Towns' offense is beyond reproach. He's a knockdown high-volume shooter with the ability to blow by closeouts and punish switches down low. Of the 76 players who've attempted at least 1,500 threes since 2015-16, the year Towns entered the league, only 11 have been more accurate from deep. It shouldn't surprise you to learn none of those 11 players is a center.
It's on D where Towns could use help, and that's where USC big man Evan Mobley comes in.
Forget the on-ball skill, interior scoring and surprising passing feel the 7'0" center showed in college. Those are luxuries. Mobley's real impact is on D, where he's demonstrated the ability to reject shots at the rim but, more importantly, harass ball-handling guards on switches. It's a big ask for a collegiate center to step into a role where he has to guard positions 1-4 more often than 5, but Mobley might be able to do it.
Mobile, instinctive and rangy, he is exactly the kind of matchup-proof, defensive big man Minnesota needs. Just watch him patrol all quarters of the floor, get down in a stance against smalls and stand tall inside.
Towns can bang with the heftier centers; Mobley may not be strong enough for that job just yet. But otherwise, he could clean up the mistakes made by D'Angelo Russell and Anthony Edwards while also allowing Towns to take the less taxing frontcourt defensive assignment.
The Wolves had better knock off all this winning (they downed the Utah Jazz twice last week) if they want a chance at getting KAT some support. If their pick falls outside the top three, it goes to the Golden State Warriors.
Oklahoma City Thunder: Scorer at the 2 or 3
Shai Gilgeous-Alexander proved this season that he could thrive as a high-usage primary ball-handler, but the Oklahoma City Thunder shouldn't just assume he can carry four other dependent scorers whenever he's on the floor.
With Luguentz Dort slotted into a starting role on the wing, OKC's need for shot creation and secondary scoring is even greater. Dort is a cannonball attacking the rim and has improved his three-point shot to the point opponents can no longer ignore him beyond the arc, but he isn't a playmaker. Ideally, he should spend all his energy bodying up the other team's most dangerous wing on D. Whatever juice he has left should only be expended on offense in the form of catch-and-shoot threes and straight-line drives.
The team that plays in Oklahoma will obviously have its eyes on Cunningham, the Oklahoma State product. We already discussed how he belongs atop everyone's draft board, and he'd fit OKC's needs perfectly.
If the Thunder slide further down the draft order, they should be thinking about upside and embrace some risk. That's the luxury of having (carries the two, multiplies by five) roughly a million incoming first-round picks over the next seven years. OKC can afford to miss on a big swing or two.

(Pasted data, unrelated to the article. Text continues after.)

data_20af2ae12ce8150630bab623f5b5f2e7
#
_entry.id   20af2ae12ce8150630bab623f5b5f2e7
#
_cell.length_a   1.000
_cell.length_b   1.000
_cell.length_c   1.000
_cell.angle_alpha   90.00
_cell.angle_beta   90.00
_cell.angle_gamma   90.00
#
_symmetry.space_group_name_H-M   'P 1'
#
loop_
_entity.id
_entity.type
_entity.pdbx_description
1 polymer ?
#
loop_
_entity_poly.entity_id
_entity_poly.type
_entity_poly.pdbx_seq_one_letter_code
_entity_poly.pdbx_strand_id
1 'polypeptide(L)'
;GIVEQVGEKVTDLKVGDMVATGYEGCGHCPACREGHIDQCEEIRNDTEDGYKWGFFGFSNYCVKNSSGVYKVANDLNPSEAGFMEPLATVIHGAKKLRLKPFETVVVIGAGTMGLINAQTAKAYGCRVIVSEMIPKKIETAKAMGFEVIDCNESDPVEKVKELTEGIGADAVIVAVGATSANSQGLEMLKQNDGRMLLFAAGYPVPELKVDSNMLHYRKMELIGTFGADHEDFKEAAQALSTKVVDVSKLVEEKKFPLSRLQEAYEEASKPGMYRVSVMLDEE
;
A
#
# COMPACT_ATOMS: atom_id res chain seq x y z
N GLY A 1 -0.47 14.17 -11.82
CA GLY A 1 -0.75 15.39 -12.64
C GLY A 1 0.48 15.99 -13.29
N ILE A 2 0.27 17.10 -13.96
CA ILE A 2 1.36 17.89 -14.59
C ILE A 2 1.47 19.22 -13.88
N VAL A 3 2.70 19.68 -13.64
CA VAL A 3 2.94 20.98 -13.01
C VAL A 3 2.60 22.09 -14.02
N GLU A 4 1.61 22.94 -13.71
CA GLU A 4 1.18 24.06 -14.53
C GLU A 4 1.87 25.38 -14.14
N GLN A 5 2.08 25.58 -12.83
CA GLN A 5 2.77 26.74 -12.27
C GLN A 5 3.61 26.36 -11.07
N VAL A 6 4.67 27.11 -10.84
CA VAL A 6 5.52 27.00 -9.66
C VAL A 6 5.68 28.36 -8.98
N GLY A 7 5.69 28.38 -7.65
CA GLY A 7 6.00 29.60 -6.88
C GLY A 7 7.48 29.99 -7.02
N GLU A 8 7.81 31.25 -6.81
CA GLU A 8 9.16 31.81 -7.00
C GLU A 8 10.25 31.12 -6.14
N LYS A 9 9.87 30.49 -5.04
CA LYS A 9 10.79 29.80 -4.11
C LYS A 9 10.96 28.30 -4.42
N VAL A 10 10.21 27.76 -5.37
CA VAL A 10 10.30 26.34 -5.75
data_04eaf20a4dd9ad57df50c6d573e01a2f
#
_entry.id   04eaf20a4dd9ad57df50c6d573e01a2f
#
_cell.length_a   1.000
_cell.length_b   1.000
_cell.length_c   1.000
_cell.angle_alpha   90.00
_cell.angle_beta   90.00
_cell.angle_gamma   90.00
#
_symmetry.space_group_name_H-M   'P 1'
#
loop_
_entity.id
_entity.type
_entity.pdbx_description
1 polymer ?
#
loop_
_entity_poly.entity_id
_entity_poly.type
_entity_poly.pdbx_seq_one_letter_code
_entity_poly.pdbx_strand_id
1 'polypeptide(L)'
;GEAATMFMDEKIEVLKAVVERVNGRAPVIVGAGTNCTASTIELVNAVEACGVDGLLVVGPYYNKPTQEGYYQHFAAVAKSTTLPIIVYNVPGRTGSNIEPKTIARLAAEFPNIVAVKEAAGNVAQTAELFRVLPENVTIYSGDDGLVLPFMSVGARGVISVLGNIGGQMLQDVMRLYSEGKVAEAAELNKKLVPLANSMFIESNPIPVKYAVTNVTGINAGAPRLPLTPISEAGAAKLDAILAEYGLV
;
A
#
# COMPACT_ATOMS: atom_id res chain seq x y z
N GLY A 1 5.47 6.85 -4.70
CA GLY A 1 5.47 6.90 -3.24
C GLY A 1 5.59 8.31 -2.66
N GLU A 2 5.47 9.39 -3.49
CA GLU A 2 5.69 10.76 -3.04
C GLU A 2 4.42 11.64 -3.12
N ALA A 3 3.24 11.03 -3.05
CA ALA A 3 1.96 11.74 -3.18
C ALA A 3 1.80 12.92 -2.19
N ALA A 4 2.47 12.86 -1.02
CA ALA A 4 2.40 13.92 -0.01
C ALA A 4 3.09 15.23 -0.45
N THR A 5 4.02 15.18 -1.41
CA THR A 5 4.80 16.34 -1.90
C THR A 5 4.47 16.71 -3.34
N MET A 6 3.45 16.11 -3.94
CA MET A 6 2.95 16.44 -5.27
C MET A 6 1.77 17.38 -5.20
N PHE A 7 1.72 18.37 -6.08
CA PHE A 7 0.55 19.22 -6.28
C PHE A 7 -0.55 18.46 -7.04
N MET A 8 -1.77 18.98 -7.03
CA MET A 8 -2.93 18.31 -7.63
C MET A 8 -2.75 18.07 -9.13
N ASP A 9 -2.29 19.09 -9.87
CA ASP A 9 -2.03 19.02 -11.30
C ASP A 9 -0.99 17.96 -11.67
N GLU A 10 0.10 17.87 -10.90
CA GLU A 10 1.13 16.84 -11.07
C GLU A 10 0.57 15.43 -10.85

Jonathan Kuminga is exactly the kind of rangy, raw, athletic mystery box Oklahoma City tends to target on the wing, and he's only 18, the youngest player likely to go in the top five or six picks.
Jalen Green is more established and projectable, which is hilarious to say about a 19-year-old who didn't play in college, and he'd give the Thunder another scoring option.
Orlando Magic: A Guard Without Limitations
Markelle Fultz's season ended with a torn ACL, but even before adding the uncertainty of his recovery from injury, he didn't project as a true "answer" at the point. His limitations as a shooter mean he'll ultimately be best used as a facilitating backup.
Cole Anthony, whom the Magic grabbed in last year's draft, is undersized and has posted a microscopic steal rate that doesn't augur well for his future as a disruptor on D. He's also shot only 31.5 percent from deep on the year and has been worse in that regard since the All-Star break. He could be another potentially useful rotation player as he matures but, like Fultz, we're talking about a reserve on a decent team.
Jalen Suggs doesn't have any of those limitations. He has the strength to absorb contact inside, the handle and vision to facilitate and the size to defend either backcourt spot. There's nothing wrong with his stroke, and his greatest quality, leadership, is undeniable.
It's an easy comp because of the shared size and poise, but Brandon Roy comes to mind.
Suggs looks like the foundational piece, the cultural tone-setter, the two-way, "this is my team, but I won't be in-your-face about it" alpha guard the Magic need to get their rebuild rolling.
Sacramento Kings: A Modern Center Who Can Defend
Richaun Holmes is about to get paid as potentially the best unrestricted free-agent 5 on the market. He's been great for the Sacramento Kings, a real find at a bargain price.
But the Kings can't be in the business of paying market rates for a center who, for all his energy and inability to miss a floater, is still mostly an old-school interior big without any range or versatility.
The Kings have already signed De'Aaron Fox to a max contract extension. They've also overpaid Buddy Hield and locked up the very solid Harrison Barnes. With Tyrese Haliburton looking like the kind of talent who'll require his own big extension down the line, Sacramento has to fill its center spot in the draft.
If Mobley is available when the Kings are on the clock, he'll be the no-brainer move. Texas' Kai Jones has some of the same multi-position defensive potential, and he's already a dangerous lob threat who even has some sneaky perimeter shot-making potential. He isn't Mobley, but he could be the next-best bet if the Kings want to shore up their defense.
It should go without saying that Sacramento, owner of the league's worst defensive rating (and that was true long before the Utah Jazz hung an easy, breezy 154 points on them Wednesday), absolutely must prioritize improvement on that end.
There's only so much one player can do, and most rookies are going to be net-negative contributors. But Sacramento has to make this pick with an eye toward fielding a respectable defense sometime within the next two or three years.
A mobile, hopefully switchable 5 could go a long way toward achieving that goal.